Amos 3:3 - "Can two walk together, except they be agreed?"
In this text of Scripture, a shepherd from the south has a sermon for the Northern Kingdom. Although he was no prophet or a prophet’s son, this simple herdsman was prophesying to Israel that they could not walk in unison with the Lord because of their differences. Israel had fallen into sin, and they were not progressing with the Lord, thus they could not walk together.
Another illustration of this principle was given by Moses. Deuteronomy 22:10 states, “Thou shalt not plow with an ox and an ass together.” According to Aben Ezra, an ass did not have the equal strength of an ox, and plowing the two together would be a calamity.
Paul also addressed this issue in 2 Corinthians 6:14, “Be ye not unequally yoked together with unbelievers…” The unequal yoke would not lead to fellowship and communion. Therefore, unless two are in agreement, there will be differences, unless two are in agreement there will be different strengths, and unless two are in agreement there will not be any fellowship and communion.
Such is the case of the Cambridge editions of the King James Bible and the Oxford editions of the King James Bible. They cannot walk together, plow together, and labor together because they are different in their actual text of the Scriptures. In other words, the Oxford KJV does not match word-for-word the 1611 King James Version and the Cambridge KJV. Why is this so? Which one is right?
Most King James Version defenders state that the 1629 and 1638 revisions of the 1611 correct printing errors while the 1762 and 1769 changes standardized the spelling of the 1611. They state that after 1769, there were no more revisions to the 1611. To some extent this may be true, but not altogether.
Cambridge had their 1629, 1638, 1762, 1790, 1824, 1833, 1842, 1844, 1865, 1869, 1872, and 1887 editions with newer ones on the market today. Then, Oxford had their 1795, 1804, 1810, 1821, 1828, 1829, 1835, 1838, 1840, 1847, 1857, 1859, 1865, 1868, 1870, 1876, and 1880 editions with newer ones on the market today.
Now the question is which one of these editions will be true to the 1611 printing of the Authorized Version. A comparison of the Cambridge “Concord 8vo” to the Oxford “8vo Refs.”, commonly used in the Old Scofield Bible, will reveal that the Cambridge University Press has preserved the original 1611 with accuracy while the Oxford University Press has many differences. Let us note just a few of the differences between the companies.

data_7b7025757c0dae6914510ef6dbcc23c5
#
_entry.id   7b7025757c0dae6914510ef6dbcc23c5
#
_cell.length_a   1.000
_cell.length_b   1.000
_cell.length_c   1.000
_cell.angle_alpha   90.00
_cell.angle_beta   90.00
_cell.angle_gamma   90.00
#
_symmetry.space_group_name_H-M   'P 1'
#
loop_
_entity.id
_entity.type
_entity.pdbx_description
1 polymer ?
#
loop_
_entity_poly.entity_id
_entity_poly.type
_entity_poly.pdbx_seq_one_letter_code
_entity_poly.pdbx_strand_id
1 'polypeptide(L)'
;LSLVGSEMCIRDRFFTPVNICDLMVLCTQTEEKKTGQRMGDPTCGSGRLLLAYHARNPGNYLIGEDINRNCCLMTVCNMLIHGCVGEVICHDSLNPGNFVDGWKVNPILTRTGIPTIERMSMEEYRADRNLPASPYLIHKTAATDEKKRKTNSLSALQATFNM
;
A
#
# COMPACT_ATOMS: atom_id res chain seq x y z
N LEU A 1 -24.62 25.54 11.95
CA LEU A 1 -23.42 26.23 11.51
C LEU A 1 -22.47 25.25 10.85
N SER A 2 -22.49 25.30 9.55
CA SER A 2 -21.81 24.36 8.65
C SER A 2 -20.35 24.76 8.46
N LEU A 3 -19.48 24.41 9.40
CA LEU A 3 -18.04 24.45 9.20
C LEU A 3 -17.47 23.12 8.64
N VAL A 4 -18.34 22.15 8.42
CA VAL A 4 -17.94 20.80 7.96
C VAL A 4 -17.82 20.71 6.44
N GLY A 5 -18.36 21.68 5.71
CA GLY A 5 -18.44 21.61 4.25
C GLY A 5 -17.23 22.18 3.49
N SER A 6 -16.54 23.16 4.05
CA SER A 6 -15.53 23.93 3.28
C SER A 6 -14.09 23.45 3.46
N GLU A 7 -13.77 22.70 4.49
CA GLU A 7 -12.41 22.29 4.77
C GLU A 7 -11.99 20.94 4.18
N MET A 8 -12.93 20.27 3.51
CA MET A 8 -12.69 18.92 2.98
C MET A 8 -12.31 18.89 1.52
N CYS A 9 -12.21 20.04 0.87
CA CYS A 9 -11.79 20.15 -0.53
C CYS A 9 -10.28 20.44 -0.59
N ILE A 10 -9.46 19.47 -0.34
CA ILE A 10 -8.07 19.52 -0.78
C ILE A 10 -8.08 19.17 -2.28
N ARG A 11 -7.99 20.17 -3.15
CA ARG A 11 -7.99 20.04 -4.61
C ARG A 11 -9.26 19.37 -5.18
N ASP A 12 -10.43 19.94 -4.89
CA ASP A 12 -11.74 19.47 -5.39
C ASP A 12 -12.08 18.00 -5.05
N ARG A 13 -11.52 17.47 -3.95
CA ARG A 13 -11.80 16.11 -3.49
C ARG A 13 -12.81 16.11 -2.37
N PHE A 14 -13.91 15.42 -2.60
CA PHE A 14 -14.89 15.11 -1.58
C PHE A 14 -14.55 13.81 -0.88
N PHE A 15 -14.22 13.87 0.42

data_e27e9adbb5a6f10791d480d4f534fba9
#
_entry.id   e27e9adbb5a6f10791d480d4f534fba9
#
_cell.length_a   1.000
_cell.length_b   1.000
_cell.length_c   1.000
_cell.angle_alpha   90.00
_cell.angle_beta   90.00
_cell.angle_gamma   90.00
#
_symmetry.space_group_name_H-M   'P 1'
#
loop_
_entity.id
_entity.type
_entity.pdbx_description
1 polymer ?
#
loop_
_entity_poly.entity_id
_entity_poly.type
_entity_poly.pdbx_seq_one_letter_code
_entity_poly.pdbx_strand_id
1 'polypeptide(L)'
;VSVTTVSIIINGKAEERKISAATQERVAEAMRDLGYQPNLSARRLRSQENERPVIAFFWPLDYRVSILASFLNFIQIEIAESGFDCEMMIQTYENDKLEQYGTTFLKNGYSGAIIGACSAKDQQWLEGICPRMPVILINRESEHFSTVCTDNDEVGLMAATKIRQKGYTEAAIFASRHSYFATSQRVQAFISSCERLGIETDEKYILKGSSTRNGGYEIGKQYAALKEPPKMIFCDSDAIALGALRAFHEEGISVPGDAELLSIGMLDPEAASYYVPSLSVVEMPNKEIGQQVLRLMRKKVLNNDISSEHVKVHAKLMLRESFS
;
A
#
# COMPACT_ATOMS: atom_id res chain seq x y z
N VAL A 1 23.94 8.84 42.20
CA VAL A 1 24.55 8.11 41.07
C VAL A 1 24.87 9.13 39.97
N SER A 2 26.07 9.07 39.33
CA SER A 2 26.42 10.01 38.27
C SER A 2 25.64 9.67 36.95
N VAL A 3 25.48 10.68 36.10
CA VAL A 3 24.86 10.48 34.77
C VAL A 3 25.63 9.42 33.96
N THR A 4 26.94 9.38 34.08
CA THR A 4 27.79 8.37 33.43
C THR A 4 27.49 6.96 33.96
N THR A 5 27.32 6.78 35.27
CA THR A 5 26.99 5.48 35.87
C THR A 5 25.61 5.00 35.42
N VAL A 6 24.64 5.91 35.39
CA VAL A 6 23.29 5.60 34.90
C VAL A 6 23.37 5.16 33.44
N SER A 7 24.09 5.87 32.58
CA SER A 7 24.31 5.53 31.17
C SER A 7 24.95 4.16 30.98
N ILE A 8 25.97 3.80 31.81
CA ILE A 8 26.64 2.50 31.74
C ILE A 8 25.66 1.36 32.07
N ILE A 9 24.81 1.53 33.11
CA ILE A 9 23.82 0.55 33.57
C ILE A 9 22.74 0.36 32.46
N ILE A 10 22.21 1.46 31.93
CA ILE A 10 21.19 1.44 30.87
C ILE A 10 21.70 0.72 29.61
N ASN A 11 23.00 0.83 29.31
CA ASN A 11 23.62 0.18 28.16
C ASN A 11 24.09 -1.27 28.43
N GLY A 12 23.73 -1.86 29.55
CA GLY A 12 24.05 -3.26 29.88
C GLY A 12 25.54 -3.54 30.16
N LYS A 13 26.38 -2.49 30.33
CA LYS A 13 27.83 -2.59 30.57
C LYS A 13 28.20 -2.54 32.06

1 Samuel 17:48
1 Samuel 31:2
2 Samuel 5:14
2 Samuel 21:21
2 Samuel 23:37
1 Kings 8:56
1 Chronicles 2:47
1 Chronicles 2:49
1 Chronicles 7:1
1 Chronicles 7:19
1 Chronicles 7:27
1 Chronicles 23:20
1 Chronicles 24:11
2 Chronicles 33:19
2 Chronicles 35:20
1 Corinthians 4:15
Can two walk together, except they be agreed? Are you supposed to plow an ox and an ass together? Isn’t an unequal yoke forbidden? It appears if an individual desires the King James Version without any changes they need to purchase a Cambridge King James Version. To put it in the words of Samuel Goldwyn, Oxford University, “You’ve improved it worse”.
Many a preacher has suggested to their congregation that they should use the King James Version (formerly known as the Authorized Version) as their Bible. However, given the many translations of the King James Version, they need to state specifically which one to use. It must be brought to our attention that there are many varieties of the King James Version on the market today.
Does it really matter from which company you purchase your King James Version of the Bible? Are not they all the same? After a careful examination of the text of these, we find that not all of these are the same. However, in almost all these instances the Cambridge text held true to the original Authorized Version (1611). Therefore, we must conclude that the Cambridge text is the only text that is reliable enough for our daily reading, study, teaching, and preaching of the Bible.